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Finding your fit in franchising

Finding your fit in franchising

Why would you franchise when you could set up your own business? Richard Pakey outlines why it can provide all the benefi ts of self-employment, but with fewer hassles and risks

So, you want to be in charge of your own future? Buying a franchise could be one way of achieving a desirable lifestyle, freedom and assets, without many of the associated risks attached to setting up your own business. Let’s consider if and why you should buy a franchise, and some of the considerations you need to make before taking the plunge.

Know the basics

Put in the simplest terms, a franchise operates like this: You (the franchisee) are given the rights granted to operate and trade under a brand name (the franchisor) once you have paid their fee and undertaken the appropriate training as requested.

You may even trade under a similar name - which, by the way, does have a direct benefit to the franchisor - although you may have a legal business set-up in place, which protects both parties from purporting to be the other.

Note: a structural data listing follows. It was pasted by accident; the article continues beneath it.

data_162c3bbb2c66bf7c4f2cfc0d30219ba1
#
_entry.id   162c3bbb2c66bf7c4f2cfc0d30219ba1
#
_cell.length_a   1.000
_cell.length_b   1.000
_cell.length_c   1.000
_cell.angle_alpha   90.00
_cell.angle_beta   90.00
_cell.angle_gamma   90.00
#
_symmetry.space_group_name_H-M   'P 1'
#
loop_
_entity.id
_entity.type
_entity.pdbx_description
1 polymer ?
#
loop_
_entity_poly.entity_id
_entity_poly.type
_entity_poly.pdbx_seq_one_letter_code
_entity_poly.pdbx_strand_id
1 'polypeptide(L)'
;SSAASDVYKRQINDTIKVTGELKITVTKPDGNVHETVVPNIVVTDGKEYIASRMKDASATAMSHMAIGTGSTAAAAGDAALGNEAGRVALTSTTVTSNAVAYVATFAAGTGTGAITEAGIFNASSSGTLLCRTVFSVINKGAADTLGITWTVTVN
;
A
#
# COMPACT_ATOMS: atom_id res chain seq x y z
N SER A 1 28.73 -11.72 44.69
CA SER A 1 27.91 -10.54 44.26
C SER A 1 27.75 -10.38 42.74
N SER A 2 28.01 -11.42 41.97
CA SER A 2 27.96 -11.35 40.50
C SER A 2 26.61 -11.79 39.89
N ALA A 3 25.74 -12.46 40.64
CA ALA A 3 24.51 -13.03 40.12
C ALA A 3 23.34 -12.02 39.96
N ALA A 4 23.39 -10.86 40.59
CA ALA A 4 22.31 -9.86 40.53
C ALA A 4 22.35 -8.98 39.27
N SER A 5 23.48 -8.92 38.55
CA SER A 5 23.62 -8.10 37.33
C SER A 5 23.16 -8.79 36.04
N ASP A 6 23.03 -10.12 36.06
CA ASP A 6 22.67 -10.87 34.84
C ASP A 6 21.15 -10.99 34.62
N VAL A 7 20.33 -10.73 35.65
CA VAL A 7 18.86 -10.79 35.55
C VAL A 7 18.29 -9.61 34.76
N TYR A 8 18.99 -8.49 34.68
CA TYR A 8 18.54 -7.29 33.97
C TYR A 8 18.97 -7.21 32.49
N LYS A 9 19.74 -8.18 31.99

There are several commercial benefits to operating under the umbrella of a much larger business, and personal ones, too. For example, you might wish to run a business with people around you to help, support, and advise. This is often why people look into franchising as a business option - to be in business for themselves, but not by themselves.

Can you operate as you wish?

In short, not exactly. All franchisors will want a very high level of control over how the franchise is run. After all, you’re paying in part for their knowledge and expertise, and they will have standards that they need to maintain.

You may see any restrictions as a disadvantage, but consider carefully why they’re in place as they could benefit you too. Often, they’re designed to protect the brand from renegade franchisees who may damage the franchisor and, in turn, your business too down the line.

How could a franchise benefit you?